GURPS telescopic sights work fairly simply. Each doubling of magnification gives a +1 bonus if you aim for a number of seconds equal to that bonus. So the “valid” scopes are x2, x4, x8, x16, etc. If you have a x1.5 scope, like the minor magnification on the Steyr AUG, you get nothing (+0 to Acc). If you have a x3 magnifier stacked in front of a collimating sight and use it as a telescopic sight, you get +1.

Them’s the breaks of breakpoints. Sometimes something is sub-resolution.

I was pondering based on an appropriately named thread on the SJG forums if there is a slightly different way to handle such odd powers: simply rewrite the Size and Speed/Range Table for your scope’s magnification, which is another way of saying calculate range penalties based on the effective range after accounting for magnification.

Implementation could either be by making a custom Size and Speed/Range table for yourself, or simply dividing range by your scope’s magnification, which is math at the table. Personal preference would apply.

# Does It Work?

Short answer: no.

Longer answer: not exactly; you have to make a modification based on the fact that you’re dealing with a scale that has its zero point at 2 yds instead of 1 yard, so you have to divide all the net modifiers by 2, rounding up.

Actual Range | Scope | RAW Bonus | Effective Range | Old Range Pen | New Range Pen | Wrong Bonus | Adjusted Bonus | Delta |

270 | 15 | 3 | 18 | -13 | -6 | 7 | 4 | 1 |

500 | 1 | 0 | 500 | -14 | -14 | 0 | 0 | 0 |

500 | 2 | 1 | 250 | -14 | -12 | 2 | 1 | 0 |

500 | 4 | 2 | 125 | -14 | -11 | 4 | 2 | 0 |

500 | 8 | 3 | 63 | -14 | -9 | 5 | 3 | 0 |

500 | 16 | 4 | 31 | -14 | -7 | 7 | 4 | 0 |

500 | 32 | 5 | 16 | -14 | -5 | 9 | 5 | 0 |

500 | 64 | 6 | 8 | -14 | -3 | 11 | 6 | 0 |

580 | 1 | 0 | 580 | -15 | -15 | 0 | 0 | 0 |

650 | 20 | 4 | 33 | -15 | -7 | 8 | 4 | 0 |

820 | 3 | 1 | 273 | -15 | -13 | 3 | 2 | 1 |

1040 | 11 | 3 | 95 | -16 | -10 | 6 | 4 | 1 |

1220 | 15 | 3 | 81 | -17 | -9 | 7 | 4 | 1 |

2020 | 17 | 4 | 119 | -18 | -10 | 7 | 4 | 0 |

2460 | 3 | 1 | 820 | -18 | -15 | 3 | 2 | 1 |

3120 | 16 | 4 | 195 | -19 | -12 | 7 | 4 | 0 |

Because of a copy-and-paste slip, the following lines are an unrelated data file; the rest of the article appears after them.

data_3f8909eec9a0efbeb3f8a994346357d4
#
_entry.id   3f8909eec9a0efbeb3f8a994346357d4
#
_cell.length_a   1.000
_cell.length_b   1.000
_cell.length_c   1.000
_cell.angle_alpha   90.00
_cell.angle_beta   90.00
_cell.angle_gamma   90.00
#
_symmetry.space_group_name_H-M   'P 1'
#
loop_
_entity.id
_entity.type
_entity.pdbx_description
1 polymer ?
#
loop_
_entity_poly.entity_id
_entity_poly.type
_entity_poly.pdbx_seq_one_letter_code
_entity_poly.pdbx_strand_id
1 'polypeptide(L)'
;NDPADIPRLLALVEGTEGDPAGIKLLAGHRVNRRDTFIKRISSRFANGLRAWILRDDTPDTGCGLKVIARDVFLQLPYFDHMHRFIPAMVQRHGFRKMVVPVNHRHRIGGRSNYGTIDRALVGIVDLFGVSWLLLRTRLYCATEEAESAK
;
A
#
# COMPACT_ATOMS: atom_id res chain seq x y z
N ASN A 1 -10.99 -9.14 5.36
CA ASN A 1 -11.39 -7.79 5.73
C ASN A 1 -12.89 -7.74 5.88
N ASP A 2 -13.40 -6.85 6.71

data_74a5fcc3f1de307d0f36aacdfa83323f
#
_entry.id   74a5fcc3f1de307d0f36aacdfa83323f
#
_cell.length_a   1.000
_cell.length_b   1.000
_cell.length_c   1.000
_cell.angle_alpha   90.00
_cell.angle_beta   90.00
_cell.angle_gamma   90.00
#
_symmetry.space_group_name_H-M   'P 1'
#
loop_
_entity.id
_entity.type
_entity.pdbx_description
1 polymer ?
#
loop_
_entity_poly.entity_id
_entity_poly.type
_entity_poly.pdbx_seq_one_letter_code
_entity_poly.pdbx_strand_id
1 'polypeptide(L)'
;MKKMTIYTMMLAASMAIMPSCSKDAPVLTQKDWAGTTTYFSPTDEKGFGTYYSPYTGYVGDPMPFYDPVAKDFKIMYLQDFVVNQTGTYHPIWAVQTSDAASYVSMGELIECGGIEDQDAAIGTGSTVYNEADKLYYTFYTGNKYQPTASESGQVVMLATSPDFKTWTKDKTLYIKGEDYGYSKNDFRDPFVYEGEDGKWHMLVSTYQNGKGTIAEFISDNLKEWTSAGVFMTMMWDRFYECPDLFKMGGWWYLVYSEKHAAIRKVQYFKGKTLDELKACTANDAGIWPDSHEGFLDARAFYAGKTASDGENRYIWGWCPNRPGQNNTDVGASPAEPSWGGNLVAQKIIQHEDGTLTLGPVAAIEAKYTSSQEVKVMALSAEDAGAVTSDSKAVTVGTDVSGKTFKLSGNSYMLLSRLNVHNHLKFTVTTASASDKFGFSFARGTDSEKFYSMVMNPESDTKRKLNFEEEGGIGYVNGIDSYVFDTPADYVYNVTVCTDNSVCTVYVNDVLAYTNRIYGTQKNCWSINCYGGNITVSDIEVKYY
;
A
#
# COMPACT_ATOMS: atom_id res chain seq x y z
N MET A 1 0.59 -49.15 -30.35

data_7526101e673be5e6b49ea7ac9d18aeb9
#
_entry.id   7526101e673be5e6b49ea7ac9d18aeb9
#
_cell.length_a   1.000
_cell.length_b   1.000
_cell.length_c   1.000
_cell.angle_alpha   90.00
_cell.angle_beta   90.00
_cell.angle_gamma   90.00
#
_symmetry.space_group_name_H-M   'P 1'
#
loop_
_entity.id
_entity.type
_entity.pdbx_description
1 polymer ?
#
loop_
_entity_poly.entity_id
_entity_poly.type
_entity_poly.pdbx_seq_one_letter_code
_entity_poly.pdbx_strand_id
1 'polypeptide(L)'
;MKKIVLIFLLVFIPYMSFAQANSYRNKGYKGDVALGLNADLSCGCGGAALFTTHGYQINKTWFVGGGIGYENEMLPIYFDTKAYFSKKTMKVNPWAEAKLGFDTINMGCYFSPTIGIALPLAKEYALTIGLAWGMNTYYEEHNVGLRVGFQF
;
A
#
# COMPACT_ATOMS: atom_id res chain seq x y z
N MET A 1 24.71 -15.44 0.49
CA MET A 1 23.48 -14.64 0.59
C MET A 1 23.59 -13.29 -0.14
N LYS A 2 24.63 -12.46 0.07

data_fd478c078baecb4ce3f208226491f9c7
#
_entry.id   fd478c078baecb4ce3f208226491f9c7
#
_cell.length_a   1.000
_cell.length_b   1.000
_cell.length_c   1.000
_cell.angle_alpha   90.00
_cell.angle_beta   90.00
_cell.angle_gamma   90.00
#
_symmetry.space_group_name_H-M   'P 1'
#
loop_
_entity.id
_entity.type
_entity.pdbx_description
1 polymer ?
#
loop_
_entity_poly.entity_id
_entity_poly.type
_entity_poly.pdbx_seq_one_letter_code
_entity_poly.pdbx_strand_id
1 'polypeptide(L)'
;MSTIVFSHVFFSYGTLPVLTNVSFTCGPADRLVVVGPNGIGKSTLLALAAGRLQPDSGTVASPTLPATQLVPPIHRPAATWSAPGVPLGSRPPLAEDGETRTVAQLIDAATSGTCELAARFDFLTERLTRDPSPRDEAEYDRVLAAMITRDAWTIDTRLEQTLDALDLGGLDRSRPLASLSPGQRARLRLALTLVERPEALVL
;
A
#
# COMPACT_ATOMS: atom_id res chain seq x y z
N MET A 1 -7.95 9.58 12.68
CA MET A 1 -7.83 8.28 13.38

3180 | 15 | 3 | 212 | -19 | -12 | 7 | 4 | 1 |

4170 | 16 | 4 | 261 | -20 | -12 | 7 | 4 | 0 |

So, there are times when odd-power scopes actually make a difference, straddling range bands. The “divide by 2” thing is odd but that’s the way it goes.

Is math at the table worth it? Probably not. Strike that: *certainly not. *That’s a lot of fiddle to make a x1.5 or x3 magnifier work by division. First do the math, then more math, and most of the time it’s the same value as RAW.

# What about the SSR?

There’s another way to do this, though, which is to leverage the power, as alway, of the size and speed range table. I’ve done this before (but can’t find it) in that I rescaled the RoF bonuses to be half the boost you get for the Size Modifier based on number of bullets fired. It works a bit better than the table in the Basic Set.

Looking at scopes, you see the same thing. You get +1 for each doubling of magnification; this is basically +1 for every (approximately) two steps up the Size and Speed Range table.

And yet the SSR has such NICE numbers. 1.5, 2, 3, 5, 7, 10, 15…

1.5x and 3x scopes are both found on real-world guns, and the 3x magnifier is standard issue for such things. One of the most common higher power scopes is the 10x.

So just use the numbers: each step up from a magnification of 1x gives you +0.5 bonus, and then round up.

Magnification |
Raw Boost |
Bonus |

1 | 0 | 0 |

1.5 | 0.5 | 1 |

2 | 1 | 1 |

3 | 1.5 | 2 |

5 | 2 | 2 |

7 | 2.5 | 3 |

10 | 3 | 3 |

15 | 3.5 | 4 |

20 | 4 | 4 |

30 | 4.5 | 5 |

50 | 5 | 5 |

70 | 5.5 | 6 |

So the in-handle scope of the AUG gets you +1. 3x and 4x magnifiers get you +2, a satisfying improvement over a reflex sight and a reason to pair a magnifier with such a beast. Common ranges like 3-9x or 5.5-22x will all have a delta of about 2 points of Acc. A 10x is right there on the chart and gives you +3. Most spotting scopes are in the +5 zone, but I saw one monster with a 70x magnification and hey, that gets you +6.

# Parting Shot

The simple doubling per +1 is exactly that, simple. And it does work. But a quick tweak as above gives more satisfying results (well, to me), and works better with my rate-of-fire fix that I implemented in my Alien Menace game (which I believe was the result of fiddling around with RoF for one of Mark Langsdorf’s games). It has the side-effect of explicitly addressing some common magnification ranges, too. It also doesn’t do funky math at the table.

It’s interesting that the “just divide range by magnification” doesn’t work, both because of “zero issues” that were discussed in my chat about scaling with EABA and GURPS, as well as just giving too big of a bonus, too fast (this issue also existed with high RoF, and had the same solution: halve it).

But I like it; in future games with guns, I’ll use it.

Aaaaaand adopted for my games…

That is neat. I’ll use it if I remember!